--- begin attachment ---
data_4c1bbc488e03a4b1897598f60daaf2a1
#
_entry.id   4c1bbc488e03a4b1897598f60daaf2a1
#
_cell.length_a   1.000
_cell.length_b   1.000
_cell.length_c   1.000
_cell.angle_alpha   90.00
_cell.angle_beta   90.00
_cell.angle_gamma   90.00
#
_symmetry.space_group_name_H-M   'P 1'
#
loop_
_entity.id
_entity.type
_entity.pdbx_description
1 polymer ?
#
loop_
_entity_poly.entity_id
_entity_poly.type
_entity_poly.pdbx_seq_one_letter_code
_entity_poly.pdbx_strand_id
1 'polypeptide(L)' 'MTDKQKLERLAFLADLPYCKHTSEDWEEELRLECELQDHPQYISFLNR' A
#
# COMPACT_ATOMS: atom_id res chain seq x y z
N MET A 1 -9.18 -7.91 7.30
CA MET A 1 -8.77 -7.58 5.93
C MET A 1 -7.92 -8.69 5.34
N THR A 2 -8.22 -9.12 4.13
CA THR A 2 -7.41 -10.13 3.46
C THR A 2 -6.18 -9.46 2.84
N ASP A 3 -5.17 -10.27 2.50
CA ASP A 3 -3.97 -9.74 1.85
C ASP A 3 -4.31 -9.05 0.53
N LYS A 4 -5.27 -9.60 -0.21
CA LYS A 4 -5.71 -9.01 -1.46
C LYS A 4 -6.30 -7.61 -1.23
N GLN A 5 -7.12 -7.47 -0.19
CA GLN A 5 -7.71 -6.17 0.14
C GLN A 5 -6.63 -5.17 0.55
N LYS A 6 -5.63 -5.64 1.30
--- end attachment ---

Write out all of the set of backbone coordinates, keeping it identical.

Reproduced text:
data_4c1bbc488e03a4b1897598f60daaf2a1
#
_entry.id   4c1bbc488e03a4b1897598f60daaf2a1
#
_cell.length_a   1.000
_cell.length_b   1.000
_cell.length_c   1.000
_cell.angle_alpha   90.00
_cell.angle_beta   90.00
_cell.angle_gamma   90.00
#
_symmetry.space_group_name_H-M   'P 1'
#
loop_
_entity.id
_entity.type
_entity.pdbx_description
1 polymer ?
#
loop_
_entity_poly.entity_id
_entity_poly.type
_entity_poly.pdbx_seq_one_letter_code
_entity_poly.pdbx_strand_id
1 'polypeptide(L)' 'MTDKQKLERLAFLADLPYCKHTSEDWEEELRLECELQDHPQYISFLNR' A
#
# COMPACT_ATOMS: atom_id res chain seq x y z
N MET A 1 -9.18 -7.91 7.30
CA MET A 1 -8.77 -7.58 5.93
C MET A 1 -7.92 -8.69 5.34
N THR A 2 -8.22 -9.12 4.13
CA THR A 2 -7.41 -10.13 3.46
C THR A 2 -6.18 -9.46 2.84
N ASP A 3 -5.17 -10.27 2.50
CA ASP A 3 -3.97 -9.74 1.85
C ASP A 3 -4.31 -9.05 0.53
N LYS A 4 -5.27 -9.60 -0.21
CA LYS A 4 -5.71 -9.01 -1.46
C LYS A 4 -6.30 -7.61 -1.23
N GLN A 5 -7.12 -7.47 -0.19
CA GLN A 5 -7.71 -6.17 0.14
C GLN A 5 -6.63 -5.17 0.55
N LYS A 6 -5.63 -5.64 1.30